Common cold virus capable of killing off skin cancer cells, scientists say

Experimental drug combined with immunotherapy medication proves successful in reducing skin cancer tumours

Scientists have had success using a cold virus to treat skin cancer in a breakthrough US study. People can help avoid skin cancer by using high protection sun creams and covering up when outside. The National
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A cold virus has been found to shrink cancerous skin tumours by almost half in early research that could signal a new era in non-surgical treatment.

When prescribed alongside existing immunotherapy drugs, a live common cold virus was seen to infect and destroy cancer cells during a phase one study led by New York University’s Langone Health medical centre.

A combination of pembrolizumab, a drug known as Keytruda, and an injection of the coxsackievirus shrank melanoma tumours in 47 per cent of men and women with advanced skin cancer.

Our goal is to determine if the virus turns the tumour microenvironment from 'friendly' to one that is 'unfriendly'

They were given the therapy every few weeks for at least two years, and the results recorded at the university’s Perlmutter Cancer Centre.

Immunotherapy drugs are usually effective in reducing the size of tumours in just over a third of patients.

The breakthrough offers hope to those with cancer who are unable to have tumours surgically removed.

“Our goal is to determine if the virus turns the tumour microenvironment from ‘friendly’ to one that is ‘unfriendly’, making the cancer cells more vulnerable to pembrolizumab,” said Dr Janice Mehnert, a professor at NYU Grossman School of Medicine and associate director of clinical research at the centre.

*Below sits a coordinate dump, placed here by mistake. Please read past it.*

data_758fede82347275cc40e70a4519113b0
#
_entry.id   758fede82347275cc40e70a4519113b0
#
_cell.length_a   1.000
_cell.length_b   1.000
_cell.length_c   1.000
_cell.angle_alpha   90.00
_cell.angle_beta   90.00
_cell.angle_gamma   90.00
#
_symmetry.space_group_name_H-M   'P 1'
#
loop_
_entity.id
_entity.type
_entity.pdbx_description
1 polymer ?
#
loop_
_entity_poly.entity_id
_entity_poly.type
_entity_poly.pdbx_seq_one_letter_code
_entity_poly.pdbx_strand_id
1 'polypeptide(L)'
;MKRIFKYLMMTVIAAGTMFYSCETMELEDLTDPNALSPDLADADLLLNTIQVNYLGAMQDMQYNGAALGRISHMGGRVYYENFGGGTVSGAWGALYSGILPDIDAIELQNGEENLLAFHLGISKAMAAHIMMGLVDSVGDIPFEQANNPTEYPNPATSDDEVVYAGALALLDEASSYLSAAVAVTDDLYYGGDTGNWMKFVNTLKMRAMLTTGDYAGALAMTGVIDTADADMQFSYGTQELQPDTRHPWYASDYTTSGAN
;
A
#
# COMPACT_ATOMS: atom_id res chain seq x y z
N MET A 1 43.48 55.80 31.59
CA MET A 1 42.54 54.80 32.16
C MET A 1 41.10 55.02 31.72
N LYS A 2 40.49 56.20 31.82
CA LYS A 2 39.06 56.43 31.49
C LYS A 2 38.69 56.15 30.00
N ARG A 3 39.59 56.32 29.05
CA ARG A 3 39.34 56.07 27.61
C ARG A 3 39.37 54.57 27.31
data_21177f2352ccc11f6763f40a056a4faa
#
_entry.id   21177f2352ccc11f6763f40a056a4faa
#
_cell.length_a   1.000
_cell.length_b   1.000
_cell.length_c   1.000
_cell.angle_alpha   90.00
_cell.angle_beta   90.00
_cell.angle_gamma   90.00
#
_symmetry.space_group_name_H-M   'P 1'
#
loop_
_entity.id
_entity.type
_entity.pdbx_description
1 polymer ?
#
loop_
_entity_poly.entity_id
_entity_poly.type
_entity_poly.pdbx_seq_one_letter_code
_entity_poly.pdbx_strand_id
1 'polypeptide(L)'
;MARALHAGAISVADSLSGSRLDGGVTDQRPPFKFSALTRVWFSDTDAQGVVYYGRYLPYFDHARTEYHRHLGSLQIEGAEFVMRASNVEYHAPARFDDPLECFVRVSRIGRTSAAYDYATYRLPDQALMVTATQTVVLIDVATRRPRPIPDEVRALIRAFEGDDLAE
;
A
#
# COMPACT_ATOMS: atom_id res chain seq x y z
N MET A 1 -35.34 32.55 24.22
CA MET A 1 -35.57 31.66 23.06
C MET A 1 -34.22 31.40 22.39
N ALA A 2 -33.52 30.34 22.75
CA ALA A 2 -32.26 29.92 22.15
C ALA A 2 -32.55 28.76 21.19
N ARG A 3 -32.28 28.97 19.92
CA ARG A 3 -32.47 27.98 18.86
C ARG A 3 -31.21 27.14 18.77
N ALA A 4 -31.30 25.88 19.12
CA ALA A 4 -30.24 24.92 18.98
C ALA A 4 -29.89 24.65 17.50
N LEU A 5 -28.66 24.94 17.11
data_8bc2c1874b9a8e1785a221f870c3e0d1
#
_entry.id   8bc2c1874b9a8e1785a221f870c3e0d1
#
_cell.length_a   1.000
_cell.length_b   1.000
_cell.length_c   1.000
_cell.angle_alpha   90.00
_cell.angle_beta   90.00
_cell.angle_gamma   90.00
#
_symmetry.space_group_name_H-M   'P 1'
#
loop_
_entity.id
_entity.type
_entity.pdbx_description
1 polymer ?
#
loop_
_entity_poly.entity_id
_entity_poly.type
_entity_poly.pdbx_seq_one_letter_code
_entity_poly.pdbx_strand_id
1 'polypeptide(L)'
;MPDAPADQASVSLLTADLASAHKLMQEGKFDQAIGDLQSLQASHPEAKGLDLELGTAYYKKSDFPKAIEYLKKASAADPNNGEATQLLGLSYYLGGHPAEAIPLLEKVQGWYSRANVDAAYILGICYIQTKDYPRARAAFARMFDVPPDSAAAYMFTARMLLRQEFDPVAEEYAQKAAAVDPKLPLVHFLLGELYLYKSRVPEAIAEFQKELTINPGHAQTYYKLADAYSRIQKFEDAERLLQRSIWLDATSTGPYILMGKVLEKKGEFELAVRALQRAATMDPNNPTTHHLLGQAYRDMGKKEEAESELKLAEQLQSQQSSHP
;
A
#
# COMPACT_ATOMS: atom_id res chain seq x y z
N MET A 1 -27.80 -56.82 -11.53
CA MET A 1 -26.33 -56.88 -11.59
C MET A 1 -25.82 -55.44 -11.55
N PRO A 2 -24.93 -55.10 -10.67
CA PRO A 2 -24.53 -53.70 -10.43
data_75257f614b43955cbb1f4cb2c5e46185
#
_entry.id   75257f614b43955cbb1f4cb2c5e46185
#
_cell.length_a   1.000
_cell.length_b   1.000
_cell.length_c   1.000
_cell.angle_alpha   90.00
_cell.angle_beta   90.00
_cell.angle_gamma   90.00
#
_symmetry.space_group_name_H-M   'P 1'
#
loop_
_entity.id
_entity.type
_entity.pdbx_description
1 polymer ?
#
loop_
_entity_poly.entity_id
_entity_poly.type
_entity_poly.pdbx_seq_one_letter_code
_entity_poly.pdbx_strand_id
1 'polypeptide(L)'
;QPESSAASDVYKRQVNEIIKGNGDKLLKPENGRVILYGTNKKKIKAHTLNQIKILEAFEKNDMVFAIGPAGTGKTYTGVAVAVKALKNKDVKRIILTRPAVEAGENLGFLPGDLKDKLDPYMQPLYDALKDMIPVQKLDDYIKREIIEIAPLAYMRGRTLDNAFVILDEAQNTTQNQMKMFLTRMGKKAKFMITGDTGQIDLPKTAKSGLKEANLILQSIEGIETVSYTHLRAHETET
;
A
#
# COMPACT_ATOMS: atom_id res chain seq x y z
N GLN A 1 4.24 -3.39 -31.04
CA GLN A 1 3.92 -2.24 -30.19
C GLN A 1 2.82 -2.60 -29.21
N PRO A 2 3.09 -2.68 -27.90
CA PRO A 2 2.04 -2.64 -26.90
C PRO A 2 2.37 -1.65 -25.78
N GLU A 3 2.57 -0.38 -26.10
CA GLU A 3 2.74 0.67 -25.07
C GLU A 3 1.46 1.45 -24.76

“Our initial study results are very promising and show that this oncolytic virus injection, when combined with existing immunotherapy, is not only safe but has the potential to work better against melanoma than immunotherapy alone.”

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Experts have known that viruses can reduce cancerous growths since the 1800s, when doctors reported cancer patients whose tumours shrank after a bout of measles or herpes.

Advances in genetic engineering have since allowed scientists to explore new methods of training viruses to target specific molecules within cancerous cells, making them easier to infect and then kill.

Researchers in the NYU study recorded minimal side effects in those taking part, such as skin rashes and fatigue that would usually be associated with taking pembrolizumab alone.

However, 13 patients (36 per cent) did experience more serious immune reactions in their liver, stomach or lungs – which is similar to reactions reported in some patients who are taking immunotherapy drugs.

Of those given the combination of pembrolizumab and an injection of the experimental coxsackievirus drug (V937), 22 per cent experienced complete remission, with no remaining signs of cancer.

The next phase of clinical trials will involve patients with melanoma, the most serious skin cancer that has become widespread.

It will also be tested in patients whose tumours could be shrunk by the drug combination to enable surgeons to remove them more easily.

Skin cancer represents one of the most common malignancies in men in the UAE, with a prevalence rate of about 14.5 per cent.

Melanoma is the most aggressive form of skin cancer and is usually spotted on the skin in sun-exposed areas.

According to the World Health Organisation, between two and three million non-melanoma skin cancers and 132,000 melanoma skin cancers occur globally each year.